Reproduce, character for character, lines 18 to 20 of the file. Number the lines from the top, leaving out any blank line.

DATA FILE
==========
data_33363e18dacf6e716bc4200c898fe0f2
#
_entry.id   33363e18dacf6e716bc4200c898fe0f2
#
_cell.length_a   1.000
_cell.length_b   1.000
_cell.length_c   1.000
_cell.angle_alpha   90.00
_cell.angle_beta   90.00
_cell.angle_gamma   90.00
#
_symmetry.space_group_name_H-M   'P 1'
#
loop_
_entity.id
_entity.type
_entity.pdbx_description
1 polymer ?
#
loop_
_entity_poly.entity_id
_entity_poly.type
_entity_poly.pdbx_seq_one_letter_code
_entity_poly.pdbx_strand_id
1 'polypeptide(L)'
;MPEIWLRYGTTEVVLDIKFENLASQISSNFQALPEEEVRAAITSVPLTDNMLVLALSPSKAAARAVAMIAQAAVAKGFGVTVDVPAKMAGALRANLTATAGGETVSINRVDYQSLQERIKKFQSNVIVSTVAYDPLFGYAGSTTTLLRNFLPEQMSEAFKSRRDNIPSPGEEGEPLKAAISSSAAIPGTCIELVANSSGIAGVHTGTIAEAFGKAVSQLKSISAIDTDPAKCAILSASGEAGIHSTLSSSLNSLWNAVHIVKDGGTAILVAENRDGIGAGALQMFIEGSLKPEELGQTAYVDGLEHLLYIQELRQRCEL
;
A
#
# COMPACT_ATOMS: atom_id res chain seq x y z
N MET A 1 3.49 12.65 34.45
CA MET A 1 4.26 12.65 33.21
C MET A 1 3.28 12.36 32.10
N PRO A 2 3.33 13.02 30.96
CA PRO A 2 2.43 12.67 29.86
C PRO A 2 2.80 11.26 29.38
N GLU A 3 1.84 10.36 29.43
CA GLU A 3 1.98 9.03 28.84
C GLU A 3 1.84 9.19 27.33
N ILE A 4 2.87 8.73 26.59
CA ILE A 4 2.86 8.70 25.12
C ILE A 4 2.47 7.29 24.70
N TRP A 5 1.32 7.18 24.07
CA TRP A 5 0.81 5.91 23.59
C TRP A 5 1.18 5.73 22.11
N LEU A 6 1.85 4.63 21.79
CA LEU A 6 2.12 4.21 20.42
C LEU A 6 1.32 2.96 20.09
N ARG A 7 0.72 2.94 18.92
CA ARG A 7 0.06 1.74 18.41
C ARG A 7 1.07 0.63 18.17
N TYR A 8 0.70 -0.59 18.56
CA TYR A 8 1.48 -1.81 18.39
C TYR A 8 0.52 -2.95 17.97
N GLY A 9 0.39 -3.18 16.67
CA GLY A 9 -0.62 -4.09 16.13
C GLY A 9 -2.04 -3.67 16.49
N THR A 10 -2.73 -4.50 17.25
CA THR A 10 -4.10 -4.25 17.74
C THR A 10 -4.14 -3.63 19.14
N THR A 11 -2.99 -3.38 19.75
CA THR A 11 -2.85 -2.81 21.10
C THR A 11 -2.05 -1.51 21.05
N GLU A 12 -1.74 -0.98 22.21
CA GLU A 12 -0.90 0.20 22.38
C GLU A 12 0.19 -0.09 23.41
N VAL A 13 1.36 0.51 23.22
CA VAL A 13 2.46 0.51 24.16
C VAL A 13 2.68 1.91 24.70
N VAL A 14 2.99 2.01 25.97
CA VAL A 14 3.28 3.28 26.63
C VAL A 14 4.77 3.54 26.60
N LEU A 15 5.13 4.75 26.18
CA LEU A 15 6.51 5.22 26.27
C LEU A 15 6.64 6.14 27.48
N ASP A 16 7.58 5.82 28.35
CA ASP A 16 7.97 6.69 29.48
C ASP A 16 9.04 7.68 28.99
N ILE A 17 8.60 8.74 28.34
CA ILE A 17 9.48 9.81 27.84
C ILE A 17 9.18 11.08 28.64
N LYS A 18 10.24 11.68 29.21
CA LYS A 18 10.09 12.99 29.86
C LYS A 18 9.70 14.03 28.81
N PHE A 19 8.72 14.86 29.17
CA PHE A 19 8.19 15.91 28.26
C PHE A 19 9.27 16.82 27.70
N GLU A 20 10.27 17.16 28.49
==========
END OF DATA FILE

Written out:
1 polymer ?
#
loop_